Resisting the urge to hibernate at home, my husband and I had driven out to Pathways in Chilmark one cold, rainy evening. We had just arrived when I got a call about Little George, a 3-year-old Yorkshire terrier who had suddenly begun sneezing. Not just an occasional “achoo,” but 20 minutes of repeated sneezes. His owners don’t typically overreact, but were getting concerned, as the diminutive nine-pound pup was starting to look really exhausted.
One week earlier I received a similar call about Big George, also 3 years old, but this time a 78-pound Labrador retriever. George and his owner had been playing fetch outside when, after grabbing the ball, he began sneezing, followed by the added excitement of epistaxis, i.e., a nosebleed. We had him come right down. Big George bounced in the door, energetic and happy, except his nose kept twitching and wiggling to one side, then every minute or so he would sneeze. The epistaxis had stopped, but there was still blood-tinged nasal discharge on the edge of one nostril. His temperature was elevated, but this is not unusual in dogs who have been running around.
A sneeze is defined as a sudden, forceful, uncontrolled burst of air through the nose and mouth, usually caused by irritation to the mucous membranes of the nose. When an otherwise healthy individual has the occasional sneeze, it’s most likely just a bit of dust up the nose. Sneezing is a protective mechanism to catch and expel particulate matter from the nose and keep it from getting into the lungs. When we sneeze not once, not twice, but three times, it’s just that mechanism being sure to clear the nasal passages. Chronic sneezing, like with a cold or allergies, is often accompanied by other signs of illness. It tends to come on more gradually, and the sneezing is intermittent. But our two Georges didn’t match these classic scenarios. Each went from completely fine to unrelenting sneezing in just a matter of minutes.
“I suspect he got something up his nose when he grabbed the ball,” I said. This is hard to prove, and can be hard to treat, especially in a big, bouncy dog who doesn’t want me to stick anything into his nostril. The conformation of a dog’s nose makes it difficult to get a good look up there without anesthetizing the patient. We held George as still as possible while I tried to get a peek. Nothing was visible, but I knew whatever he had inhaled was probably just farther up the passage out of view. With much cajoling, he let me squirt saline flush up his nose, but nothing came out. The sneezing continued. We gave antihistamines in hopes of reducing any swelling, and to calm him. I suggested his mom try administering over-the-counter saline nasal spray at home (being sure the product contained only saline and no medications such as decongestants). In any case, there was a good chance that with a little time, his body would naturally expel whatever he had snorted.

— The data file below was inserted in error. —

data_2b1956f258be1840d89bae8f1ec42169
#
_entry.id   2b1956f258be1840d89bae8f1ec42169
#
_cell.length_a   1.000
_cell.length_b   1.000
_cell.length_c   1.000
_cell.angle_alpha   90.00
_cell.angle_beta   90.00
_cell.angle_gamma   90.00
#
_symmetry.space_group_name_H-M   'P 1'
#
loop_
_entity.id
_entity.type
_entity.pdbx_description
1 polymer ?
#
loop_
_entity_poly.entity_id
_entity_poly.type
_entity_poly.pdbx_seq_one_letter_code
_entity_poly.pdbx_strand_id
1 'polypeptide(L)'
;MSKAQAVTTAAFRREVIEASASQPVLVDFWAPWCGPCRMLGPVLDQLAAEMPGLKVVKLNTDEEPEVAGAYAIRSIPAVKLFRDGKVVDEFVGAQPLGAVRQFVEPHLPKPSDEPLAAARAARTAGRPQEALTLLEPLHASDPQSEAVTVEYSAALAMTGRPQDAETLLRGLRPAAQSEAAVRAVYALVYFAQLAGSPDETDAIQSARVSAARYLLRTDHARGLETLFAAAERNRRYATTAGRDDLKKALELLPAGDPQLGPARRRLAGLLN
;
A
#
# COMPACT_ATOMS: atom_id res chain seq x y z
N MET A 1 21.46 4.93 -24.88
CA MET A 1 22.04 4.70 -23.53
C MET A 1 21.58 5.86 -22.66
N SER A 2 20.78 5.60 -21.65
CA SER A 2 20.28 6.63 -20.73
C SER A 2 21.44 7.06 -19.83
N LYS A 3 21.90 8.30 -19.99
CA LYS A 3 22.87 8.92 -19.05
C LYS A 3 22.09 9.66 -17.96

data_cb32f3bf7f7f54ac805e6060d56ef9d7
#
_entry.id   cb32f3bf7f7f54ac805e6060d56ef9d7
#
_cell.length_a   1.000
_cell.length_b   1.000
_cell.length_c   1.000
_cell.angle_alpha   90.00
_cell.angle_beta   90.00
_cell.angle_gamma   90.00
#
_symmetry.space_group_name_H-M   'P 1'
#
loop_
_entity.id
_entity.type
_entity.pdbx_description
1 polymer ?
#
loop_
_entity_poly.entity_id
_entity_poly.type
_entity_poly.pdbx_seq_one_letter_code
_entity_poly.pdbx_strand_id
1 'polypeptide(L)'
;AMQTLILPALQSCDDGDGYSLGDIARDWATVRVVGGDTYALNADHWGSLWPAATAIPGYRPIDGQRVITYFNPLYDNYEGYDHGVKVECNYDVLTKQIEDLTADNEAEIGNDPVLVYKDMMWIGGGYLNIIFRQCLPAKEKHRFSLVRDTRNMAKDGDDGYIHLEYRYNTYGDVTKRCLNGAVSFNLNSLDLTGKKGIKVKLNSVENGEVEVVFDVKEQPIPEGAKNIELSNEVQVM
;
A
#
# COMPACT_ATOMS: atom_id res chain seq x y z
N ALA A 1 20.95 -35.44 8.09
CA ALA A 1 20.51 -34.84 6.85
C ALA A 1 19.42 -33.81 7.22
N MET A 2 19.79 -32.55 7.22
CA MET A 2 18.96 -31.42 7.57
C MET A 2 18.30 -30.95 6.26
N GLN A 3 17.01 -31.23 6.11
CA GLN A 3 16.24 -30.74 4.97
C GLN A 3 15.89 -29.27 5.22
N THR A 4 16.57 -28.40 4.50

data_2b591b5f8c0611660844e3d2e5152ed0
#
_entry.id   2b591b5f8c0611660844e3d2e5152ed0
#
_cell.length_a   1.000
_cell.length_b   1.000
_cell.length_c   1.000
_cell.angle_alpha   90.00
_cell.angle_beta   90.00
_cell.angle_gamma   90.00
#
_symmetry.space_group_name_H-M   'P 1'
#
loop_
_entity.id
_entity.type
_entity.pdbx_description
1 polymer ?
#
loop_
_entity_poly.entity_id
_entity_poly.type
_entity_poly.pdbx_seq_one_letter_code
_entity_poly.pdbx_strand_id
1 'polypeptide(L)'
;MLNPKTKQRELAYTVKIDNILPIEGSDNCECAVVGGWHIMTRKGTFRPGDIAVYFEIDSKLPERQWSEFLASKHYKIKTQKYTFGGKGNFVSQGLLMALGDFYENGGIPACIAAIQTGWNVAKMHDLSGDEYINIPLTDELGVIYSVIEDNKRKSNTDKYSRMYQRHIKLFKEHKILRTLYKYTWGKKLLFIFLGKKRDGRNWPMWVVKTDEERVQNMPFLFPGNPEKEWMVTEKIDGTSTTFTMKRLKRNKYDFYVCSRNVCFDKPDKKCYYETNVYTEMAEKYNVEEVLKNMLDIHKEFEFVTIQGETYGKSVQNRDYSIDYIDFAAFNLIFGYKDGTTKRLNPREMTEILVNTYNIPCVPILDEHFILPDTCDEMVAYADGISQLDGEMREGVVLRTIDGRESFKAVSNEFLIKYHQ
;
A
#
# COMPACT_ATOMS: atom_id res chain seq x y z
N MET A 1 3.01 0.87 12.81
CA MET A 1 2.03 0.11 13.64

If not, his owner had several options. We could anesthetize George and get a really good look up the lower portion of his nasal passages, using an otoscope. This is a rigid, illuminated tube about an inch and a half long, designed for examining ear canals. If we saw a foreign body with the otoscope, we might be able to reach it with long forceps or hemostats and extract it. But an otoscope only lets us see the first few inches of the nasal passage, and the stiff tube limits our range of visualization. If we didn’t see anything with the otoscope, we could place an endotracheal tube to protect George’s lungs, then flush his nasal passages with copious amounts of saline in hopes of washing out whatever was causing the irritation. The final option would be referral to a specialist with a flexible endoscope, for rhinoscopy under anesthesia. This instrument allows the doctor to examine far deeper and more completely than an otoscope, in order to locate and remove the foreign body. Big George’s mom opted for conservative home care. We added an anti-inflammatory pain medication to his protocol, since he seemed uncomfortable, and sent him on his way.
I told Little George’s folks about Big George’s story. “There’s not a whole lot to do right now,” I said. “He probably just got something up his nose.” His owner reported that the tiny terrier liked to ferret around in the stone walls on their property, trying to flush out chipmunks. There was a good chance he had snorted up a bit of debris during this pursuit. I advised antihistamines, and, if possible, saline nasal spray. “Let me know if he doesn’t settle down. Give it a few days,” I said, then returned to my seat at Pathways for Holly Alaimo’s wonderful talk about the MV Wind Festival.
The rest of the evening was filled with the magic of the Vineyard. Dan Waters sang original folk songs, including a haunting piece about Nancy Luce. Christina Montoya gave a brilliant talk on cultural appropriation. Roberta Kirn showed film clips from her travels to Haiti and Kenya collecting songs, and taught us two. Abby Bender, resplendent in an outfit covered in stuffed toy kitties, shared the history of Built on Stilts. The night ended with the Black Brook Singers of Aquinnah, with Durwood Vanderhoop, Carole Vandal, and others sharing a stirring performance of traditional drumming, singing, and flute. It was definitely worth the drive to Chilmark.
I checked in today with the owners of both Georges. Big George is all better — it took about two days. Little George is improving — thank goodness. It could have been worse. The record for the longest bout of sneezing belongs to Donna Griffiths of Worcestershire, England. According to the “Guinness Book of World Records,” Donna sneezed more than a million times between January 1981 and September 1983, when it finally stopped. No explanation or cause was noted. Gesundheit.